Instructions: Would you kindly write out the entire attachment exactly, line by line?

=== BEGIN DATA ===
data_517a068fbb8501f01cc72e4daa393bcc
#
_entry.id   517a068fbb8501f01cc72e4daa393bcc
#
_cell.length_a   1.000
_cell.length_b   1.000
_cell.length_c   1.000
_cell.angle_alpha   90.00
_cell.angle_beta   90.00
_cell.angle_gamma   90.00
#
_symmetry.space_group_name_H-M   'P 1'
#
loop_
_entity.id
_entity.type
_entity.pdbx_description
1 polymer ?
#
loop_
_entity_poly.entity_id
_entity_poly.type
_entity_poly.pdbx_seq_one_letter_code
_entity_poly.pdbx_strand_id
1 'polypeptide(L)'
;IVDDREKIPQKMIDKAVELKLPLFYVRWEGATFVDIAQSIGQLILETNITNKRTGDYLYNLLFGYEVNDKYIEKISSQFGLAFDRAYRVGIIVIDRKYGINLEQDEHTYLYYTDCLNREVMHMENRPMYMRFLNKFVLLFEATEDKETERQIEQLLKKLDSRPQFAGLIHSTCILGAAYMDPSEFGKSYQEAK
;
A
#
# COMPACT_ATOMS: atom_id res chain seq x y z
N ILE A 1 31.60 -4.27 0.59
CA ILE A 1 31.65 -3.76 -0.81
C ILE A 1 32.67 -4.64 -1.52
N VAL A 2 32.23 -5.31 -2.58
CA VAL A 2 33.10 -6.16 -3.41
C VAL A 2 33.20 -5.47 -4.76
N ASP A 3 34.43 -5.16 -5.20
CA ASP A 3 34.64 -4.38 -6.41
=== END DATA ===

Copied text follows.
data_517a068fbb8501f01cc72e4daa393bcc
#
_entry.id   517a068fbb8501f01cc72e4daa393bcc
#
_cell.length_a   1.000
_cell.length_b   1.000
_cell.length_c   1.000
_cell.angle_alpha   90.00
_cell.angle_beta   90.00
_cell.angle_gamma   90.00
#
_symmetry.space_group_name_H-M   'P 1'
#
loop_
_entity.id
_entity.type
_entity.pdbx_description
1 polymer ?
#
loop_
_entity_poly.entity_id
_entity_poly.type
_entity_poly.pdbx_seq_one_letter_code
_entity_poly.pdbx_strand_id
1 'polypeptide(L)'
;IVDDREKIPQKMIDKAVELKLPLFYVRWEGATFVDIAQSIGQLILETNITNKRTGDYLYNLLFGYEVNDKYIEKISSQFGLAFDRAYRVGIIVIDRKYGINLEQDEHTYLYYTDCLNREVMHMENRPMYMRFLNKFVLLFEATEDKETERQIEQLLKKLDSRPQFAGLIHSTCILGAAYMDPSEFGKSYQEAK
;
A
#
# COMPACT_ATOMS: atom_id res chain seq x y z
N ILE A 1 31.60 -4.27 0.59
CA ILE A 1 31.65 -3.76 -0.81
C ILE A 1 32.67 -4.64 -1.52
N VAL A 2 32.23 -5.31 -2.58
CA VAL A 2 33.10 -6.16 -3.41
C VAL A 2 33.20 -5.47 -4.76
N ASP A 3 34.43 -5.16 -5.20
CA ASP A 3 34.64 -4.38 -6.41